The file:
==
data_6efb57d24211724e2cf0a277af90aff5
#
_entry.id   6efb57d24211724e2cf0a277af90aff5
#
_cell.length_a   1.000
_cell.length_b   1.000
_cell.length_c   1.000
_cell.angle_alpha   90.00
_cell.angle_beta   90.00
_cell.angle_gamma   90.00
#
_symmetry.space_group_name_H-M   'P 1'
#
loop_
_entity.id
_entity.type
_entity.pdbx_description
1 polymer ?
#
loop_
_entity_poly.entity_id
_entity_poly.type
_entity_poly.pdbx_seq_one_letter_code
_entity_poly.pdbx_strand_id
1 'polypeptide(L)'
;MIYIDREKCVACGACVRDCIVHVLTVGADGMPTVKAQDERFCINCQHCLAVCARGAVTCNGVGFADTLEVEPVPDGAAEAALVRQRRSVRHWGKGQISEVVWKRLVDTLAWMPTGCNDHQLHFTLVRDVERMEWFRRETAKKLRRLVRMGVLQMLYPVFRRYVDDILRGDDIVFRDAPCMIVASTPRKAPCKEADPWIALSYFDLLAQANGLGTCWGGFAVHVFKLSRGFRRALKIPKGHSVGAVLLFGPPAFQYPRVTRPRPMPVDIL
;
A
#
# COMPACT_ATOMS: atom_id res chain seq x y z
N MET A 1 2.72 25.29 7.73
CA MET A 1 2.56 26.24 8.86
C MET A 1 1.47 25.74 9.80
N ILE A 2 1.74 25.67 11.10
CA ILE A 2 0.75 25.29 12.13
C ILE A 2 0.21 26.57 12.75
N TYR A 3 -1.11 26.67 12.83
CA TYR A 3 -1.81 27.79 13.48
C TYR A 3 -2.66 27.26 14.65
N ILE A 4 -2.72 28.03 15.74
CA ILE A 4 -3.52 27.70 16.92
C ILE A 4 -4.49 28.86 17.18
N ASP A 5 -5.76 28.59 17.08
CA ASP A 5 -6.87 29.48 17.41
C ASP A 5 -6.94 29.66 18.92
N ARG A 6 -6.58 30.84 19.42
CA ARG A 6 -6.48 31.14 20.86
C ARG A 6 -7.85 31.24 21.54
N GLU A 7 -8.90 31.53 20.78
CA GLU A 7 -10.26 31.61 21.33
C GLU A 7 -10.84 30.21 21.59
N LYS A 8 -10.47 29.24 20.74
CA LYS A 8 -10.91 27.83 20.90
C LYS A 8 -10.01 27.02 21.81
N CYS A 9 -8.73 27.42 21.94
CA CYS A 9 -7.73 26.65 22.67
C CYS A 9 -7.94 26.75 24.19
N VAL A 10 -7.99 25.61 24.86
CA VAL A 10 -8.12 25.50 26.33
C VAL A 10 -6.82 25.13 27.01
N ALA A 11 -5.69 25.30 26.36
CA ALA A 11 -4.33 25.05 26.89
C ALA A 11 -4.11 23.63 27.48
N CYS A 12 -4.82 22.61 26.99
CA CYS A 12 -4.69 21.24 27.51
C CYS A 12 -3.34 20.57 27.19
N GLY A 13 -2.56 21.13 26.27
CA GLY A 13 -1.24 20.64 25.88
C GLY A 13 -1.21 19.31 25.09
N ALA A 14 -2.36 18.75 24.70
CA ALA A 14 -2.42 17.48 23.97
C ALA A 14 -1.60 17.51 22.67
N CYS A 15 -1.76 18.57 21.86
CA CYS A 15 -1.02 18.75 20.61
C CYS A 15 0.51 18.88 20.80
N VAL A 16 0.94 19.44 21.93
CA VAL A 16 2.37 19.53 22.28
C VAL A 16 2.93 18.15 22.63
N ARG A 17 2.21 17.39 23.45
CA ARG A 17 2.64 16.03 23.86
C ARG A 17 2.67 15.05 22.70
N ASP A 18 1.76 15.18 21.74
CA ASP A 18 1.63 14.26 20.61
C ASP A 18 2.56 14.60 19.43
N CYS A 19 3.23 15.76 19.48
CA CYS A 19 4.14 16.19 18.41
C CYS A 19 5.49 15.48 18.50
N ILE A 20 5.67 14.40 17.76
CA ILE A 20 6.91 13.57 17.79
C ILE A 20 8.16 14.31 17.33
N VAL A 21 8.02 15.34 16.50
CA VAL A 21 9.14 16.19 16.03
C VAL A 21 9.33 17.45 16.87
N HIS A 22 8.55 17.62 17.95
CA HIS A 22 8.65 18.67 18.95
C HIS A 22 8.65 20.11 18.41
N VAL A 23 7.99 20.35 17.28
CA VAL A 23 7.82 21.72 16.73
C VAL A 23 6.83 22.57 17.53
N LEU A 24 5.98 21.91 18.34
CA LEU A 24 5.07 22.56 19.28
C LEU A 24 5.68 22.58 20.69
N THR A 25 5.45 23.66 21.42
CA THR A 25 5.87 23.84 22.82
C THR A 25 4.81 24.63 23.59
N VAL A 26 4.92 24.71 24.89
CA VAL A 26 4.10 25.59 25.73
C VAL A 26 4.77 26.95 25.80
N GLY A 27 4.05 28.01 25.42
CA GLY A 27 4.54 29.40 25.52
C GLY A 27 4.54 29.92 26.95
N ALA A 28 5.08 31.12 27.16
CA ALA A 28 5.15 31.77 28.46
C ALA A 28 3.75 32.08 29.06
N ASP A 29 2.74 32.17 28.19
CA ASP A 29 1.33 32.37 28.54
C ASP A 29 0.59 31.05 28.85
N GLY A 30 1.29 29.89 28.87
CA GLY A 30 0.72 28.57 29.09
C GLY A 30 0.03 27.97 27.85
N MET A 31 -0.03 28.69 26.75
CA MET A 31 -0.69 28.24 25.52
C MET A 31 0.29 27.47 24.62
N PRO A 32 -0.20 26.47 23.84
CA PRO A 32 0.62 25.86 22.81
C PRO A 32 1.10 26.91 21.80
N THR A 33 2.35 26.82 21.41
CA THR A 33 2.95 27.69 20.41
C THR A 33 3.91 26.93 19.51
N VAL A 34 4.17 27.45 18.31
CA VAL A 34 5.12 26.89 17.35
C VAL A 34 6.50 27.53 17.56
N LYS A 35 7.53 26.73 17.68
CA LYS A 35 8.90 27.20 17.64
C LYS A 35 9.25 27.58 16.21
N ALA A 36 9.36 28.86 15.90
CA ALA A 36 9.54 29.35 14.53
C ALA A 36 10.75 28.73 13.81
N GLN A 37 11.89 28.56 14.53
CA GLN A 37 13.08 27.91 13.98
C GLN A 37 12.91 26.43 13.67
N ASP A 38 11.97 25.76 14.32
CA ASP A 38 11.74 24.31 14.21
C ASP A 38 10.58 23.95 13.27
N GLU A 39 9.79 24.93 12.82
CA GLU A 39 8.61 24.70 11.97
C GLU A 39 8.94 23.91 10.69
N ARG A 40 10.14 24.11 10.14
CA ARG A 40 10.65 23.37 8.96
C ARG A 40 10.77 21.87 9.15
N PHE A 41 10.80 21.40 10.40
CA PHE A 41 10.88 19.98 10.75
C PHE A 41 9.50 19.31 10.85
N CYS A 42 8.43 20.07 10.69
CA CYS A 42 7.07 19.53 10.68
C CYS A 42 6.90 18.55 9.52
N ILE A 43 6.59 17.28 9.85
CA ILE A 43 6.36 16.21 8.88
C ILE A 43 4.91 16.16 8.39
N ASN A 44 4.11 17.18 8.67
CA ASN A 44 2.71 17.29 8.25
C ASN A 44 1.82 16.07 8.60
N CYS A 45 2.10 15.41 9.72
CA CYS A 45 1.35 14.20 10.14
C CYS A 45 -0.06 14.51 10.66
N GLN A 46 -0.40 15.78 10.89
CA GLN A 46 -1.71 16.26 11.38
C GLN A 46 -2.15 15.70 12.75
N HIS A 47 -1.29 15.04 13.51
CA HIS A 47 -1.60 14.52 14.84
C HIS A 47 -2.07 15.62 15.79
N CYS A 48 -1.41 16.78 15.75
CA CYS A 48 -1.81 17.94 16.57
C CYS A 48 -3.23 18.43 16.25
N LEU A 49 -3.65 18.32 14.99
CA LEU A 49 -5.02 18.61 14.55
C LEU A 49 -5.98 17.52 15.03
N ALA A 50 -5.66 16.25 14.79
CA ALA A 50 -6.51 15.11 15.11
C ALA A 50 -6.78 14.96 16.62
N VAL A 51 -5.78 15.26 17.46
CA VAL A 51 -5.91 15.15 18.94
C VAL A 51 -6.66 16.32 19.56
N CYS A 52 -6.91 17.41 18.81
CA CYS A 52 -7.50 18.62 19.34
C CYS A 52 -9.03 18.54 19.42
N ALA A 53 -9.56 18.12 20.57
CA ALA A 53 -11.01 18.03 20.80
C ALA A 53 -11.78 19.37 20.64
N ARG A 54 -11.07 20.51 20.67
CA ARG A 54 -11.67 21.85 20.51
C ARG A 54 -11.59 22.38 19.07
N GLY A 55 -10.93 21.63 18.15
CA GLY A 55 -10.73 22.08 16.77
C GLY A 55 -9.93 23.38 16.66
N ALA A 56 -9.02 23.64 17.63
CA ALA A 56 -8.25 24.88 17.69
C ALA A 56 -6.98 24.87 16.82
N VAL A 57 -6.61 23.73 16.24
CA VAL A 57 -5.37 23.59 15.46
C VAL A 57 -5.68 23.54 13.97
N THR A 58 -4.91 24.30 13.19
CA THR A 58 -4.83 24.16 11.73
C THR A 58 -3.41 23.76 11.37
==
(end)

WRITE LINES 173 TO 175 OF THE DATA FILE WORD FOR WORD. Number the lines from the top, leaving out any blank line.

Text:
CA CYS A 48 -1.81 17.94 16.57
C CYS A 48 -3.23 18.43 16.25
N LEU A 49 -3.65 18.32 14.99